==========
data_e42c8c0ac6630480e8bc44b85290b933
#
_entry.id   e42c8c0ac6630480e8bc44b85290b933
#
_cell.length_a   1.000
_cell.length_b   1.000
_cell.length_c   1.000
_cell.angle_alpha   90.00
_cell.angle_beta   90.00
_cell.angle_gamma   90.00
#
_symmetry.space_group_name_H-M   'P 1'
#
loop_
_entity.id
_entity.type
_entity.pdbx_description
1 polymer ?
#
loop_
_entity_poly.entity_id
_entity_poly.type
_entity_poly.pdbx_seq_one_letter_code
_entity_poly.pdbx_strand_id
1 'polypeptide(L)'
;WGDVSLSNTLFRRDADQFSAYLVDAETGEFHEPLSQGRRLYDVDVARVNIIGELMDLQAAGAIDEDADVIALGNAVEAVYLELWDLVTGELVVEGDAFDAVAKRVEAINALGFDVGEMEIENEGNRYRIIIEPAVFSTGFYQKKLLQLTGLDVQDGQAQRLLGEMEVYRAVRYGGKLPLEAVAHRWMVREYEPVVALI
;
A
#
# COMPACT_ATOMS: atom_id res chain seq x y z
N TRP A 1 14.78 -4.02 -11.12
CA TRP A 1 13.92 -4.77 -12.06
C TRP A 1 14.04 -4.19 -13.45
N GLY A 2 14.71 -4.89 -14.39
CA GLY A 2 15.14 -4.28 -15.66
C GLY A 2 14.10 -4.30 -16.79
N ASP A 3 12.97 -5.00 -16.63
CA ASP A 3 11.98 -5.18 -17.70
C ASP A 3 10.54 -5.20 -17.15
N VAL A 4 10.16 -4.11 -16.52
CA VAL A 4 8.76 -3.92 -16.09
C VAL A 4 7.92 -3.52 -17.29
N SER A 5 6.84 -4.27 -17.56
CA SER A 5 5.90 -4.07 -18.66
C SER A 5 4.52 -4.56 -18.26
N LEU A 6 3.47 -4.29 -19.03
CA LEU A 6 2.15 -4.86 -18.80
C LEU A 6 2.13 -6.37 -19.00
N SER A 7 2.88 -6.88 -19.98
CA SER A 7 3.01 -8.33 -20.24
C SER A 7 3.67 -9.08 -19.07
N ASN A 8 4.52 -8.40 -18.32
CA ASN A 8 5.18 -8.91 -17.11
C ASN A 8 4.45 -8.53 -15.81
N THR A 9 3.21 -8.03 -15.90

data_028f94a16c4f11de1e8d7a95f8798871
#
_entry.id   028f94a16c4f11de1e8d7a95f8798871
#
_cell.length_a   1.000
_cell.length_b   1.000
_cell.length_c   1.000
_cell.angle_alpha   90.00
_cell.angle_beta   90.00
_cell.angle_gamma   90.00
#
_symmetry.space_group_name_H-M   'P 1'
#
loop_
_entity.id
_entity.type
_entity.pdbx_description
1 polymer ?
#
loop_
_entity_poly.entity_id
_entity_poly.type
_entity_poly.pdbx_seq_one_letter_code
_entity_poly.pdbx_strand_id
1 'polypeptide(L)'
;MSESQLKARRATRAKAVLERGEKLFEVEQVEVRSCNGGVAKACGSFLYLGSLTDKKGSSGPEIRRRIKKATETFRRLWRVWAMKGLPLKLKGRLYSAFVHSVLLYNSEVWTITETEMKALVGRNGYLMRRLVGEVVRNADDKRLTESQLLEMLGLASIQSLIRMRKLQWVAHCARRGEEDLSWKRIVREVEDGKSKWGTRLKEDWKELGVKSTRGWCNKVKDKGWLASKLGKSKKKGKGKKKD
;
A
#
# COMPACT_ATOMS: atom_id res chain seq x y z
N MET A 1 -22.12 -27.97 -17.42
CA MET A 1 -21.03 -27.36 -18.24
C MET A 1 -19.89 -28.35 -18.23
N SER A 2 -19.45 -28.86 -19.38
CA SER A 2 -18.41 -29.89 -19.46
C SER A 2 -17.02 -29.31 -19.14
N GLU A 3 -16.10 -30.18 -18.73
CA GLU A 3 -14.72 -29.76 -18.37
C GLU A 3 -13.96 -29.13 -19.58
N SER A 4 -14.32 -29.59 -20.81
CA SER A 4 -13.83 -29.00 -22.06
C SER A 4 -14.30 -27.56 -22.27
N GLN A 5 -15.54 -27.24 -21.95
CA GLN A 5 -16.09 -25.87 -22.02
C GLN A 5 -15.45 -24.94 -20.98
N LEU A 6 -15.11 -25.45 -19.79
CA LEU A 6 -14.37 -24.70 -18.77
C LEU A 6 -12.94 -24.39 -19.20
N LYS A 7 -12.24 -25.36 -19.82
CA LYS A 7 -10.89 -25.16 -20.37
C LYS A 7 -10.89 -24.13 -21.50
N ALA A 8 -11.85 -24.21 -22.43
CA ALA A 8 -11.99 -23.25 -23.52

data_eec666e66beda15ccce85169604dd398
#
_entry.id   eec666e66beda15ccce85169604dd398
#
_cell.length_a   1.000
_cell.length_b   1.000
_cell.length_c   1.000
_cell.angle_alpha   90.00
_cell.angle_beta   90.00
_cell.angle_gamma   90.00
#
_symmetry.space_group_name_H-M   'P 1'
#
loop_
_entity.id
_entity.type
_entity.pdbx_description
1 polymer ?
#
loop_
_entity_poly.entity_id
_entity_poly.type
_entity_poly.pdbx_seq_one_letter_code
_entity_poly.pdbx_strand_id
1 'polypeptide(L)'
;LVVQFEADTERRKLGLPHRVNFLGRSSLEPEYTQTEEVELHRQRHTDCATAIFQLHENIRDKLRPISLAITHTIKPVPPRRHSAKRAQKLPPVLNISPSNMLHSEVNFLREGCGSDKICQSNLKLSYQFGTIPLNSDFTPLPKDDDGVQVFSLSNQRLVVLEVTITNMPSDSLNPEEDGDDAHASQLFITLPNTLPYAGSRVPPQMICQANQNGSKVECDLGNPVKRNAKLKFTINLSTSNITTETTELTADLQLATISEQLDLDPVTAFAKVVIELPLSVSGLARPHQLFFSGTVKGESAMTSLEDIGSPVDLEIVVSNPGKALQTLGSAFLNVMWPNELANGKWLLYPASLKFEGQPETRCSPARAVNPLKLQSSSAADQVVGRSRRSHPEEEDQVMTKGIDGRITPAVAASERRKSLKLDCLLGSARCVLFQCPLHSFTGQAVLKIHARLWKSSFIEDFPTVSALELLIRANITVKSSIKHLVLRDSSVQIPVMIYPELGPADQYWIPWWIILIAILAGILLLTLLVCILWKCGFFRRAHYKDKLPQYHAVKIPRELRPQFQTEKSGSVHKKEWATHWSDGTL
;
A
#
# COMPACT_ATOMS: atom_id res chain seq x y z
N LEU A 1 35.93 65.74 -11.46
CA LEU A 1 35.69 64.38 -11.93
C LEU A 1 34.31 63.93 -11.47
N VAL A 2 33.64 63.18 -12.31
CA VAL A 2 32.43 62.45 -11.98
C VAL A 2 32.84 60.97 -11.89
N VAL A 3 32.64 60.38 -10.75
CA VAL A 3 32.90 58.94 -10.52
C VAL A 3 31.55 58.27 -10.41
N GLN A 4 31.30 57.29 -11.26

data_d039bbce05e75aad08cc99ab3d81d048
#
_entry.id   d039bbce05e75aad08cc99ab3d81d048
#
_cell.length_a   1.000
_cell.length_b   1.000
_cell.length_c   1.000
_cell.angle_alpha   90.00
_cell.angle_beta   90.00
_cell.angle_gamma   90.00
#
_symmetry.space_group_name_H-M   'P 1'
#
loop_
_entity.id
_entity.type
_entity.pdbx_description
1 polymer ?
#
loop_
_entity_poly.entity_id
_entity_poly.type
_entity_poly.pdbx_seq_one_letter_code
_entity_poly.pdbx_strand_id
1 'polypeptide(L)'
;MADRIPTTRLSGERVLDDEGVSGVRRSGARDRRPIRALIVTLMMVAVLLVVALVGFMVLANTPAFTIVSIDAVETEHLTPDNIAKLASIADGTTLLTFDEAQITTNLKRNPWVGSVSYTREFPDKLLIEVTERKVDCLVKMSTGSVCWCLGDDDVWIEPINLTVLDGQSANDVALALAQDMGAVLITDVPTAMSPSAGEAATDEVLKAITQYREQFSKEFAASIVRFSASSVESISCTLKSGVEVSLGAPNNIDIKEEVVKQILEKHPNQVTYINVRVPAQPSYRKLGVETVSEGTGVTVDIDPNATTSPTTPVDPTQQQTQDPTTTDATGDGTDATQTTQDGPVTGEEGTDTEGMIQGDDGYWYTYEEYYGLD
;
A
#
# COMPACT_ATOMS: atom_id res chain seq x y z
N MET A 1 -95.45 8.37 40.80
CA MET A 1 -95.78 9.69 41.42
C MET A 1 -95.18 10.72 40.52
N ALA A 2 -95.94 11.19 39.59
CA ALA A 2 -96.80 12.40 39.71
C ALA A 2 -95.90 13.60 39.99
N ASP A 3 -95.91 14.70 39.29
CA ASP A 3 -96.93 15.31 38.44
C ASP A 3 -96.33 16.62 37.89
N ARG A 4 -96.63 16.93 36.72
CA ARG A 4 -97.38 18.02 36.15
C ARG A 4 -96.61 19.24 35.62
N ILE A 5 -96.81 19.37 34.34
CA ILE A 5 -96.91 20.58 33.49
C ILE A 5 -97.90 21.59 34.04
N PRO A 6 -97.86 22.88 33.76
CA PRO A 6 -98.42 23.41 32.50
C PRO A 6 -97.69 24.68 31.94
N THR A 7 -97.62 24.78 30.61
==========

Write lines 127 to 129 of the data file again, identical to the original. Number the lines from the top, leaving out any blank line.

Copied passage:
#
loop_
_entity_poly.entity_id